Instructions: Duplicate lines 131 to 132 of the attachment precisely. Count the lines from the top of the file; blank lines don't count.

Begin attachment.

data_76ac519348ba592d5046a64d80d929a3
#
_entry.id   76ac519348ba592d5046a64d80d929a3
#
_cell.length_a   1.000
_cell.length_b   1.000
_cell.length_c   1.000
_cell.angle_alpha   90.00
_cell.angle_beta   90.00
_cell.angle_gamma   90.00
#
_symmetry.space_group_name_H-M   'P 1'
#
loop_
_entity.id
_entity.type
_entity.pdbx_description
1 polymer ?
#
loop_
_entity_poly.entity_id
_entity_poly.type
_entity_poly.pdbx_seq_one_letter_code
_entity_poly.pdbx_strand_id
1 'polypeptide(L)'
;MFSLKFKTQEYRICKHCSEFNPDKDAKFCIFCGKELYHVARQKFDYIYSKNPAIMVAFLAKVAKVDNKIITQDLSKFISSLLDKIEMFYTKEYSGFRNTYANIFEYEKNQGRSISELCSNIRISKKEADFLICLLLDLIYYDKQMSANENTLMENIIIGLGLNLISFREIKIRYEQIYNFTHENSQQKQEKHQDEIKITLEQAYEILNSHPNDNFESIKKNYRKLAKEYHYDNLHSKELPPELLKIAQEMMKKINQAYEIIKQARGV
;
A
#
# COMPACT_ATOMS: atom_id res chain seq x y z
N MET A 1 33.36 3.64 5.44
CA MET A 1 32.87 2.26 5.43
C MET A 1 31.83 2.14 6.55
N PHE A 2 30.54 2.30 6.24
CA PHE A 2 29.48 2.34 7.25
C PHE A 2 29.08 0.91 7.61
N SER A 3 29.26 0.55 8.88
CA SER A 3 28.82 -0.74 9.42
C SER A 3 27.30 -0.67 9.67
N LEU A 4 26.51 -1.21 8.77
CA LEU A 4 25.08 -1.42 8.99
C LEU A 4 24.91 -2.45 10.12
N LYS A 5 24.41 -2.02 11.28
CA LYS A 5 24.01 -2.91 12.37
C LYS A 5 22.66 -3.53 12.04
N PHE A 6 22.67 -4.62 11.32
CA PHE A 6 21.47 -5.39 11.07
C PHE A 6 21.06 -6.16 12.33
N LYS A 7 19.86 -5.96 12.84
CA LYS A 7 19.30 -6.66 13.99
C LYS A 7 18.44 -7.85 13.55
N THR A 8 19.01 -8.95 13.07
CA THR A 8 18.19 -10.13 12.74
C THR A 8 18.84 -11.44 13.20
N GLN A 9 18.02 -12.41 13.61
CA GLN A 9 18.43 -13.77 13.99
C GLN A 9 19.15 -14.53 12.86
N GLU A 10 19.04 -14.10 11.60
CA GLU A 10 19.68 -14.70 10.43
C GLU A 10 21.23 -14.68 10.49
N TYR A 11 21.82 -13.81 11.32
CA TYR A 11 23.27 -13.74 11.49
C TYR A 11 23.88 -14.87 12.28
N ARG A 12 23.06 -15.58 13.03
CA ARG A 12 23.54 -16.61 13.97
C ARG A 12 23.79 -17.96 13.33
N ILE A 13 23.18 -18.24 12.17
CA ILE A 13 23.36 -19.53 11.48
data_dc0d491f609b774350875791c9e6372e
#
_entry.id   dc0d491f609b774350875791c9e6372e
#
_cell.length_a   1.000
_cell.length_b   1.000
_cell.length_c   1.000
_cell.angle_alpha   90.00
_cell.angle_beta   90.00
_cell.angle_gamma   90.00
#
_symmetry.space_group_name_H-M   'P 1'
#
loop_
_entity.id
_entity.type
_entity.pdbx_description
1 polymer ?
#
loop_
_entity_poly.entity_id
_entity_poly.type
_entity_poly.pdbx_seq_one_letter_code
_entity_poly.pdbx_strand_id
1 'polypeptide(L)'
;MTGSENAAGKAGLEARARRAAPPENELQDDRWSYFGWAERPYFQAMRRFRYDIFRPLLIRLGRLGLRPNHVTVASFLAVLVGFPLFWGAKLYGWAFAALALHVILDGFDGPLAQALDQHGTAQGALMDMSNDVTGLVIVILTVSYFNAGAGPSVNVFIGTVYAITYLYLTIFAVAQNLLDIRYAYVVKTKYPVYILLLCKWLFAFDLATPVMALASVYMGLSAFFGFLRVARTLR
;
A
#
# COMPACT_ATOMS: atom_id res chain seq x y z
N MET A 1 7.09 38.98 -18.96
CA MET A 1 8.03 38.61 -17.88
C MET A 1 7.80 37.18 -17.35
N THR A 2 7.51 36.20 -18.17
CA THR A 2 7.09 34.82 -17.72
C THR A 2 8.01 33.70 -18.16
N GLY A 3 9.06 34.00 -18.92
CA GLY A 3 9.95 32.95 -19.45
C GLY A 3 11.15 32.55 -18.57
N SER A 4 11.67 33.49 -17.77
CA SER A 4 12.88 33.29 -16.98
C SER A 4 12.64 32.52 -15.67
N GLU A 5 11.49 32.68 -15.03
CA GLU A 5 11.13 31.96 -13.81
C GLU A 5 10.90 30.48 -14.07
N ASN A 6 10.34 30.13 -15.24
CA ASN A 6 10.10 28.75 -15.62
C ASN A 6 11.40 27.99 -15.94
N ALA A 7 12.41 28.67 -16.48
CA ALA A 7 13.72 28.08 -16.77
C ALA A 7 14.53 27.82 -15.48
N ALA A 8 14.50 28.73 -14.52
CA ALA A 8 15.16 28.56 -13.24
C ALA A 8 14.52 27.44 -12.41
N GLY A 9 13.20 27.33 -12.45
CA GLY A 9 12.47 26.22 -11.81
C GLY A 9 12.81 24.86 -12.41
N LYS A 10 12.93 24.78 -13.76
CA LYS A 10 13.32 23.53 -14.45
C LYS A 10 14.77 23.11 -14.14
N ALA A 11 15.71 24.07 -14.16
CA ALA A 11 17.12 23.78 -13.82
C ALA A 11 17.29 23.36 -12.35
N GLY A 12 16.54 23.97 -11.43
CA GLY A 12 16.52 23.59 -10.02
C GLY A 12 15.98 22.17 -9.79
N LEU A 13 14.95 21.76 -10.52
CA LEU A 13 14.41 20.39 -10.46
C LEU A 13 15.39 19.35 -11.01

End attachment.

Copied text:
C ALA A 11 17.29 23.36 -12.35
N GLY A 12 16.54 23.97 -11.43